66. West BD, Shughrue PJ, Vanko AE, Ransom RW, Kinney GG. Amphetamine-induced locomotor activity is reduced in mice following MPTP treatment but not following selegiline/MPTP treatment. Pharmacol Biochem Behav 2006; 84:158-161.
67. Bert B, Harms S, Langen B, Fink H. Clomipramine and selegiline: do they influence impulse control? J Vet Pharmacol Ther 2006; 29:41-47.
68. LaVoie MJ, Card JP, Hastings TG. Microglial activation precedes dopamine terminal pathology in methamphetamine-induced neurotoxicity. Exp Neurol 2004; 187:47-57.
69. Riddle EL, Fleckenstein AE, Hanson GR. Mechanisms of methamphetamine-induced dopaminergic neurotoxicity. AAPS J 2006; 8:E413-E418.
70. Melo P, Rodrigues LG, Pinazo‐Durán MD, Tavares MA. Methamphetamine and lipid peroxidation in the rat retina. Birth Defects Res A Clin Mol Teratol 2005; 73:455-460.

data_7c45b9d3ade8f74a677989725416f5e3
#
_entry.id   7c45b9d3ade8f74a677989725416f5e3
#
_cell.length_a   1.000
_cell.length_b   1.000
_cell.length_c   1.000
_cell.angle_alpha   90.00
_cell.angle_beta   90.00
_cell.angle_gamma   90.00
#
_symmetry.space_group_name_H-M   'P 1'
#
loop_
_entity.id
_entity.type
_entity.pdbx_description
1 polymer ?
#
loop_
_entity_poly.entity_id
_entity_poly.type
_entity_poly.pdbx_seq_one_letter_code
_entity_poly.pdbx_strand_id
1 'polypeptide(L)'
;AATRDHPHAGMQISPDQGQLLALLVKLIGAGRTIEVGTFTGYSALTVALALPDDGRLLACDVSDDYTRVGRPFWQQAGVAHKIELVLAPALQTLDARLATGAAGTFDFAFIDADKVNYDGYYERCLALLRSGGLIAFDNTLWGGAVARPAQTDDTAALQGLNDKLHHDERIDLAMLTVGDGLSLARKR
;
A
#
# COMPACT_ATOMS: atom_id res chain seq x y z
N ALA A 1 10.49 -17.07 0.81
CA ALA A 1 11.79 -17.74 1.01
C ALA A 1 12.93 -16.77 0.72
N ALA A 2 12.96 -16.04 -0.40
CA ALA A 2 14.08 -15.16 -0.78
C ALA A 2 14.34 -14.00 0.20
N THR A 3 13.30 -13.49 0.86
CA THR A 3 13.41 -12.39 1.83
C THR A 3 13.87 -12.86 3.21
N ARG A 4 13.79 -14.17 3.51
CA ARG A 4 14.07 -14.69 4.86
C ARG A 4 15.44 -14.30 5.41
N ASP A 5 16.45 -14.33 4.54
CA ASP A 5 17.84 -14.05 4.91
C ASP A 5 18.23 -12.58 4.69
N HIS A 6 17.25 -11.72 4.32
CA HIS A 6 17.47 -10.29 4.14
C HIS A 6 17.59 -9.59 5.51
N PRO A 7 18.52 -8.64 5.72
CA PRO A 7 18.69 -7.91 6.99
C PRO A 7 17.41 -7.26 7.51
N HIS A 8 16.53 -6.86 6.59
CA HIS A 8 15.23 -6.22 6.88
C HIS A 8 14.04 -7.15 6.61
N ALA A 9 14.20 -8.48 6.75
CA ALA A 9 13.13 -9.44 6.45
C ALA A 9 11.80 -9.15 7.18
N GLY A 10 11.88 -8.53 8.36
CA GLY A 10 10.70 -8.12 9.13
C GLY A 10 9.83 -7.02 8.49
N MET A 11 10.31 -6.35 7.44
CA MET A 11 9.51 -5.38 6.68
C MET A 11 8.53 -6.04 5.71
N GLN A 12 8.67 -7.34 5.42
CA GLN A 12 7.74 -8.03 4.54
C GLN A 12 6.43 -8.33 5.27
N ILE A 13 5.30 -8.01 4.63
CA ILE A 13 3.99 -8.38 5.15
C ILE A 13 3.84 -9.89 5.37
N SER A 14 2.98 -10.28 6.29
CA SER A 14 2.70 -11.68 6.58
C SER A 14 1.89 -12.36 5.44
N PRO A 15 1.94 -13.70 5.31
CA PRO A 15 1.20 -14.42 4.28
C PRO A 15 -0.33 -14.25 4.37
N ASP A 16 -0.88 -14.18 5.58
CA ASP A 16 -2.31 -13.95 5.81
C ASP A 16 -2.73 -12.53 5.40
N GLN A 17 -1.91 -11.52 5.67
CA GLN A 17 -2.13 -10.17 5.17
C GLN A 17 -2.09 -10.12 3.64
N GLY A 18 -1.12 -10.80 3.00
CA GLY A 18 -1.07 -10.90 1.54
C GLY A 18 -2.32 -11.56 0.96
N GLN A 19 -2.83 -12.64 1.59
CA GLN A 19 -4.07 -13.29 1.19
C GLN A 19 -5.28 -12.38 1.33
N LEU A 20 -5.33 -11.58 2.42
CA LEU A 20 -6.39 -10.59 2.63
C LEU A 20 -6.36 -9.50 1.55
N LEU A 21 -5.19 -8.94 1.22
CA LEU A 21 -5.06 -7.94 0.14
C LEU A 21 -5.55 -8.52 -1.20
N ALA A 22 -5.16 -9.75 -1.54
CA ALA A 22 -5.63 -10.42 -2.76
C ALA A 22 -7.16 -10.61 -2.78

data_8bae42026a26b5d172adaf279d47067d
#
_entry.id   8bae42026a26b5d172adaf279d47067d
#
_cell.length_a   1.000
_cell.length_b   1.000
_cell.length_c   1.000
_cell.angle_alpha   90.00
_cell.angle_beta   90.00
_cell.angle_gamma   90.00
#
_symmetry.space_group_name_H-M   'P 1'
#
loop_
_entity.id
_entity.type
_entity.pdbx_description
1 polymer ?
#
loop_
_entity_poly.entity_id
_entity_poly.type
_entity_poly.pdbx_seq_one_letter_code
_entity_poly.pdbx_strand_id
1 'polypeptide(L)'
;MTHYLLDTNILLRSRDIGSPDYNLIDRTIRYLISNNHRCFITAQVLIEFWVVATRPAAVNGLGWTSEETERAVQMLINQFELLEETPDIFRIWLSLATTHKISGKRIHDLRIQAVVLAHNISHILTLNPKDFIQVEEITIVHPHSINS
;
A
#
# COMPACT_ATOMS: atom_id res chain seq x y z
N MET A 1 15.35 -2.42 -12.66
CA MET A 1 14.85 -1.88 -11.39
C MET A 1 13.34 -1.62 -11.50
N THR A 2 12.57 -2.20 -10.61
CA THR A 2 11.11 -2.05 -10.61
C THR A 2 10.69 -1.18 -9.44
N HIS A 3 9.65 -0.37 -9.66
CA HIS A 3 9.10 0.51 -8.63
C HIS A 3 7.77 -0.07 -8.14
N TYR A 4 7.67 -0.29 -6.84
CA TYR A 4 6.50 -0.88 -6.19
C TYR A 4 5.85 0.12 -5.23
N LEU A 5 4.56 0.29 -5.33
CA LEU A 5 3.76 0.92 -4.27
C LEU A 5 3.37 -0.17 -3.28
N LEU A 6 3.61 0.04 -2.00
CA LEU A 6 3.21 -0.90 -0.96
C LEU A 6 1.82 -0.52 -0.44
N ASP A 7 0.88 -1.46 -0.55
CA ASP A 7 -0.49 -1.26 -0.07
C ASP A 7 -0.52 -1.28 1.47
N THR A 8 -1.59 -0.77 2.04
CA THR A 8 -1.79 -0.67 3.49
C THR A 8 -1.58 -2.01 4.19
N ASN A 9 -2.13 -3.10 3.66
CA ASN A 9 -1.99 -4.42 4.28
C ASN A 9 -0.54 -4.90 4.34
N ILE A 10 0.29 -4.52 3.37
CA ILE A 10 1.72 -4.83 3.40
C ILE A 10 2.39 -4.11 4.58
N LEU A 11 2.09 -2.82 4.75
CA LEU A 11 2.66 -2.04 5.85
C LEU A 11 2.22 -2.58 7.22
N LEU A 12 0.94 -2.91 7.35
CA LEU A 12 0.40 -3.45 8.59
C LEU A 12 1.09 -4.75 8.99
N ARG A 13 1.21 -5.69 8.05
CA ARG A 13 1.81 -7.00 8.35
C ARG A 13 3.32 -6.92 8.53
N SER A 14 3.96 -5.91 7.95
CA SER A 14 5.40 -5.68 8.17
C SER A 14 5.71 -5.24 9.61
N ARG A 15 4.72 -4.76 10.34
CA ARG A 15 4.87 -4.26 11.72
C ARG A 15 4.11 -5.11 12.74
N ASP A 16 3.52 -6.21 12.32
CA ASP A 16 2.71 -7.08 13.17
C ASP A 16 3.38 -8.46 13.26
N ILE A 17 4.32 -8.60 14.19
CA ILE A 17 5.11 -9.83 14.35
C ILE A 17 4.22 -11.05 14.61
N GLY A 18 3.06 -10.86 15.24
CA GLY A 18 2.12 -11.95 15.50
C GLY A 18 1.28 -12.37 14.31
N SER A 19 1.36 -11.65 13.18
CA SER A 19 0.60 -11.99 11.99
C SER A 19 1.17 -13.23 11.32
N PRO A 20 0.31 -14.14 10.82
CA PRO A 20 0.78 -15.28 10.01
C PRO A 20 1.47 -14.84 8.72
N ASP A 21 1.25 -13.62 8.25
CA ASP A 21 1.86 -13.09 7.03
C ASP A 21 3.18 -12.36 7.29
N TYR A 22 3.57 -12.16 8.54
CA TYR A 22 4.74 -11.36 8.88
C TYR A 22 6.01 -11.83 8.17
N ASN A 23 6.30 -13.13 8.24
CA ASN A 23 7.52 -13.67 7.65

71. Zhu W, Xie W, Pan T, Jankovic J, Li J, Youdim MB, et al. Comparison of neuroprotective and neurorestorative capabilities of rasagiline and selegiline against lactacystin‐induced nigrostriatal dopaminergic degeneration. J Neurochem 2008; 105:1970-1978.
72. McKinley ET, Baranowski TC, Blavo DO, Cato C, Doan TN, Rubinstein AL. Neuroprotection of MPTP-induced toxicity in zebrafish dopaminergic neurons. Mol Brain Res 2005; 141:128-137.
73. Szökő É, Tábi T, Riederer P, Vécsei L, Magyar K. Pharmacological aspects of the neuroprotective effects of irreversible MAO-B inhibitors, selegiline and rasagiline, in Parkinson’s disease. J Neural Transm (Vienna) 2018; 121:1-15.